Mexico City is known for being incredibly susceptible to earthquakes. The recent 8.1 earthquake off Mexico’s coast was able to damage the city, despite happening 600 miles away. And the 1985 Michoacan earthquake did absolutely catastrophic damage to the city, despite occurring more than 200 miles away.
Why does Mexico City experience such strong earthquakes, when it’s not near any major fault line?
The reason is due to the ground the city is built on. Mexico City sits on an ancient lake bed, a thin layer of extremely soft soil on top of a layer of bedrock. Soft soils such as these can amplify seismic waves, which makes anything built on top of them especially vulnerable.
Earthquakes travel through the ground in the form of seismic waves. These waves travel very fast through stiff, solid materials like bedrock, and very slow through soft soils. Because the energy flux of the waves remains constant as they move between mediums, the amplitude increases as the waves slow down moving from stiff rock to soft soil.
When seismic waves encounter a discontinuity in the material they’re moving through, such as hitting a layer of soil on top of a layer of rock, they’re simultaneously reflected and refracted, like light bouncing off the surface of water. The refracted waves will then be reflected back and forth between the upper and lower surface of the soil. When the waves in the top layer have a higher amplitude (due to a lower velocity) than the waves in the bottom layer, they’ll be amplified due to resonance with the arriving waves. This is known as “soil amplification”, and it significantly increases the ground motion (and thus the seismic forces) at certain seismic wave frequencies.
This mechanism becomes especially catastrophic if the amplified frequencies in the soil are also resonating (i.e.: matching the periods) of the buildings sitting on it. In Mexico City, the amplified periods were approximately 2-2.5 seconds, which occurs with buildings around 6-15 stories tall. Buildings at this height sustained FAR more damage than both shorter and taller buildings.
This process of soil amplification is well known, and US building codes reflect it. Every building built is assigned a site class, which is essentially a measure of how soft and crummy your soil is – the softer your soil, the larger the seismic forces you have to design for. Plenty of places in the US have soils like this: parts of San Francisco, for example, or the entire city of Charleston (which has such terrible soil that anything not built on piles is slowly sinking).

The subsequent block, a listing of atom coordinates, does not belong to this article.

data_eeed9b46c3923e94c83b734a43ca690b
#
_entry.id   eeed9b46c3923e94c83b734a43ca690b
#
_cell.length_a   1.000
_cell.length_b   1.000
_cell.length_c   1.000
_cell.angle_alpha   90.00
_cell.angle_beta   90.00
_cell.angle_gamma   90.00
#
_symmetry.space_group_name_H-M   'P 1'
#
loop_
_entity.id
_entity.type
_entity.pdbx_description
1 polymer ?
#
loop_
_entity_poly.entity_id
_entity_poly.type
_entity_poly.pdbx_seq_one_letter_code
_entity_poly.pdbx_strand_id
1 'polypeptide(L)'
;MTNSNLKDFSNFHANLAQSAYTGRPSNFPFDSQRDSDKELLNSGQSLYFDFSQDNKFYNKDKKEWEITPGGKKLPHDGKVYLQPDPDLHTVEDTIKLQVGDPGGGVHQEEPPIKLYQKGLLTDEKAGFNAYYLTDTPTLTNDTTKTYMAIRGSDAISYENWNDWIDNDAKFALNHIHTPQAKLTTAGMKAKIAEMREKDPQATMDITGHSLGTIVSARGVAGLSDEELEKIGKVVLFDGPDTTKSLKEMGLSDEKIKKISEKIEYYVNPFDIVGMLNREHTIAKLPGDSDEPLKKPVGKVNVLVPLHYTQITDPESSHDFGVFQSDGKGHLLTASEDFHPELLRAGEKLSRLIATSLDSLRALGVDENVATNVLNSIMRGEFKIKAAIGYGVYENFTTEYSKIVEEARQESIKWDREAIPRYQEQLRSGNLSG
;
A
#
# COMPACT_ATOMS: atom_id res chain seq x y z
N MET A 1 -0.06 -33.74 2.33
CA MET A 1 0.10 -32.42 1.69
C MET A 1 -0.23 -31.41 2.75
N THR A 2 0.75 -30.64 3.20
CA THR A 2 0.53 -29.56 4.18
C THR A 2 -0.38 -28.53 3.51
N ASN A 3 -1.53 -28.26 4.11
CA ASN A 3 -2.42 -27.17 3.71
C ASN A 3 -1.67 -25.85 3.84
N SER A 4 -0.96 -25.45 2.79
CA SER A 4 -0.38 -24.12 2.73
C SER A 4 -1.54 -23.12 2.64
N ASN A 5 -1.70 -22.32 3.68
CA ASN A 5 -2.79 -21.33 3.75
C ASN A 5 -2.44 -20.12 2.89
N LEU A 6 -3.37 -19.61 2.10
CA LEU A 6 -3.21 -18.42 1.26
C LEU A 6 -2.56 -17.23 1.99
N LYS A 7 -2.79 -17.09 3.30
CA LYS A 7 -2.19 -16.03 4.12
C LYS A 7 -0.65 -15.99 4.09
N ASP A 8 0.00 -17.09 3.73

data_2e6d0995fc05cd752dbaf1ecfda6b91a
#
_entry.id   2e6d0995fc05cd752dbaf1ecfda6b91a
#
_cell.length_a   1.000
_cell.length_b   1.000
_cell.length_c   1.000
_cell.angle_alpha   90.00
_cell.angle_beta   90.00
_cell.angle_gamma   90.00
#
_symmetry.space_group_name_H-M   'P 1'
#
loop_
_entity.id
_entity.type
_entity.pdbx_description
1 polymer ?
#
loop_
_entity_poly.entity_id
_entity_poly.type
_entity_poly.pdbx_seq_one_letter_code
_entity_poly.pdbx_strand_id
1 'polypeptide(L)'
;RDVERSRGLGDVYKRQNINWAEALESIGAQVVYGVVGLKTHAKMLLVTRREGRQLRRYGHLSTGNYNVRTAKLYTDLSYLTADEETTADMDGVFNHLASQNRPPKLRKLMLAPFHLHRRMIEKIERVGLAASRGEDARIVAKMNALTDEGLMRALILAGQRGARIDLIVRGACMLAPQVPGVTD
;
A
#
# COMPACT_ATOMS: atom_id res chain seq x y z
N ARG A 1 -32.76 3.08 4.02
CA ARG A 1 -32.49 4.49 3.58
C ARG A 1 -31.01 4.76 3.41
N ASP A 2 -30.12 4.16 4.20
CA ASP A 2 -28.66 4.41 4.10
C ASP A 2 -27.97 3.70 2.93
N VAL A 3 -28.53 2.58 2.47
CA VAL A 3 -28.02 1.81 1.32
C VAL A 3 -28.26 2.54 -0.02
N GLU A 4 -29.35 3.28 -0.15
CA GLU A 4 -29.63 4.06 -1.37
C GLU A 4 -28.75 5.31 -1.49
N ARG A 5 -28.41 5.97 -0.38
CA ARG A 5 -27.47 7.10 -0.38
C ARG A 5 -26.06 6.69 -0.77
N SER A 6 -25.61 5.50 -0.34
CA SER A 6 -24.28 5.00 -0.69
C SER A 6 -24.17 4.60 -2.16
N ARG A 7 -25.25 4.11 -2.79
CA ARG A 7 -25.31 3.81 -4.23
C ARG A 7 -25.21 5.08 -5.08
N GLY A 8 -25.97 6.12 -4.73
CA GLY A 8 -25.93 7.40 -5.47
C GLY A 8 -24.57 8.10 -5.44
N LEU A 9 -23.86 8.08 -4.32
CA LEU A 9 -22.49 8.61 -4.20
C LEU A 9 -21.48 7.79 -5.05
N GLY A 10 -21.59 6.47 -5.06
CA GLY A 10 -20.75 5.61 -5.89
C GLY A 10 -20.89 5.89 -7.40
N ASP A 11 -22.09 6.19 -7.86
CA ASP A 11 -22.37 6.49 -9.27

But the building code provisions are a simplification of an already-simplified model. They don’t factor in the height of the soft soil layer (a critical variable in determining the amplification factor), or the fact that certain building periods will be especially vulnerable. They also don’t take into account that certain properties of soft soils, such as their tendency towards inelastic deformation), can also serve to reduce seismic forces. So it wouldn’t surprise me if these provisions change as we experience more earthquakes, and our knowledge of them increases.
In the aftermath of Harvey, a great deal of attention is being paid to flood-prone areas of the country – specifically, the FEMA maps that show a location’s annual flood risk. These maps are important – beyond showing flooding risk, they determine whether federally-funded mortgages will require flood insurance or not.
It’s also useful to know if you’re building a chemical plant that might explode if it gets flooded.
(Spoiler alert: pretty much anywhere near a river or the coast is at significant risk of flooding.)
If you’re interested in knowing whether your house is in a flood zone (and you should be), FEMA has an online tool for viewing the flood map of an address here. You can also download a layer for viewing on google earth here.